Firstly, you should choose to purchase a car that is at least 3 to 4 years old, and this is because all cars lose most of their value in the first 3 to 4 years of their life.
So, before we get into the best types of cars to purchase, it is best to buy a used car that is at least 3 to 4 years old.
Now, let’s list out the best vehicle models that hold their value the best:
- Jeep Wrangler
- Toyota Tacoma
- Honda Civic
- Toyota RAV-4
- Honda CR-V
- Subaru WRX
More cars hold their value pretty well, so before you purchase a vehicle, ensure that it can hold its value over the years you own it and that it’s reliable.
Now let’s see how you can use your car to become an income-producing asset…
Using Your Car To Make You Money
Just because your car is a depreciating asset doesn’t mean that you can’t use it to become a valuable asset that you can use to increase your net worth.
There are many ways that you can use your car to make some extra money in your free time!
Let’s check out some ways that you can use your car to make some extra cash…
A great side hustle that you can do with your car is DoorDash.
With DoorDash, you can work when you want and make some extra money delivering items to people.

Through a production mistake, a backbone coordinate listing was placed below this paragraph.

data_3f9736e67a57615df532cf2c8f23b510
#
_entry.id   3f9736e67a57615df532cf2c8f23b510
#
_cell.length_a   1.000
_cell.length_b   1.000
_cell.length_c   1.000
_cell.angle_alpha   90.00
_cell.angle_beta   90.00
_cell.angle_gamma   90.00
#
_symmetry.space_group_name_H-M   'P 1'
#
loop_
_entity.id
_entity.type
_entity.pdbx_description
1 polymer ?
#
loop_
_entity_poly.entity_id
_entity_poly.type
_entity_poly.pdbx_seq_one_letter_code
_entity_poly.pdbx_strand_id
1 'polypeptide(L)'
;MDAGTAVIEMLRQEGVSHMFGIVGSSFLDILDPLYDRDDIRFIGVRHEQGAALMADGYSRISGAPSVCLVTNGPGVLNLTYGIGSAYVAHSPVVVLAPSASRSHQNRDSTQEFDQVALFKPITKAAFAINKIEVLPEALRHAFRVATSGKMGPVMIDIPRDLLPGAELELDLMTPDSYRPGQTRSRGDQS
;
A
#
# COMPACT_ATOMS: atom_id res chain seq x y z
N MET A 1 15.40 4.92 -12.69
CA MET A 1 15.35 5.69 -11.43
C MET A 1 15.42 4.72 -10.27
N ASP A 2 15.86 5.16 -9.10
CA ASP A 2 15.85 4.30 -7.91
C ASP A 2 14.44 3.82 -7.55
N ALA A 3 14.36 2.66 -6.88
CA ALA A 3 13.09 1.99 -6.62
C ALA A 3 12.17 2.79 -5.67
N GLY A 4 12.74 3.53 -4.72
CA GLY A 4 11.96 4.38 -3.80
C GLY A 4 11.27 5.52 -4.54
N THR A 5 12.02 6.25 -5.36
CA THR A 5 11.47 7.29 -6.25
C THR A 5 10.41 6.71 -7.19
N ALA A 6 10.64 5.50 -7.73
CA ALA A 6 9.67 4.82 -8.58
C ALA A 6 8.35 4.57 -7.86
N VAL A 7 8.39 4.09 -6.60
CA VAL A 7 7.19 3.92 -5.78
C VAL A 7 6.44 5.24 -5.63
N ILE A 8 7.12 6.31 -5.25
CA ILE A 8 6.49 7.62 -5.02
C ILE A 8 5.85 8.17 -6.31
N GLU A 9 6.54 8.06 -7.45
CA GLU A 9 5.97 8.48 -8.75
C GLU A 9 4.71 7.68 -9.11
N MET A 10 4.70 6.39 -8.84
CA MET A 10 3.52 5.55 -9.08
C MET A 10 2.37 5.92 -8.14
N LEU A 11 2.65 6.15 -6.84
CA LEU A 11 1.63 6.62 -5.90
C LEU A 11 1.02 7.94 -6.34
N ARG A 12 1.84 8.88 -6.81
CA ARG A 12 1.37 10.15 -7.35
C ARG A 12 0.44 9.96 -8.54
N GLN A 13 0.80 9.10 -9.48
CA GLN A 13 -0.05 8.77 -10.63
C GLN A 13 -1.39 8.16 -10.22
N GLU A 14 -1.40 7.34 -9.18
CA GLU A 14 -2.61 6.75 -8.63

Plus, you will get to keep 100% of the tips you make with DoorDash, which is fantastic!
You can work whenever you want with DoorDash, so I highly recommend checking it out.
Another platform that is similar to DoorDash that you can use to make money with your car is Instacart.
Instacart is a top-rated platform that you can use to make money with your car in your free time.
Just like DoorDash, with Instacart, you will get to keep 100% of your tips!
I highly recommend checking out Instacart if you want to make some extra money with your car.
Another way to make your money with your car is to work for ridesharing platforms such as Uber or Lyft.
Making money with ridesharing platforms definitely requires more work than simply delivering items but it is still a good way to make money.
If you want to make some extra money with your car then check out Uber or Lyft.
A very easy way to make money with your car is to use Turo.
Turo is a platform that you can use to rent out your car when you are not using it and you can make $ 1,000’s doing this!
It’s a very simple way to make money with your car, and I highly recommend checking out Turo if you are looking for an easy way to make some extra money.
Okay, I don’t want to turn this article into a list of ways to make money with a car but I just wanted to show you that you can use your car as an income-producing asset.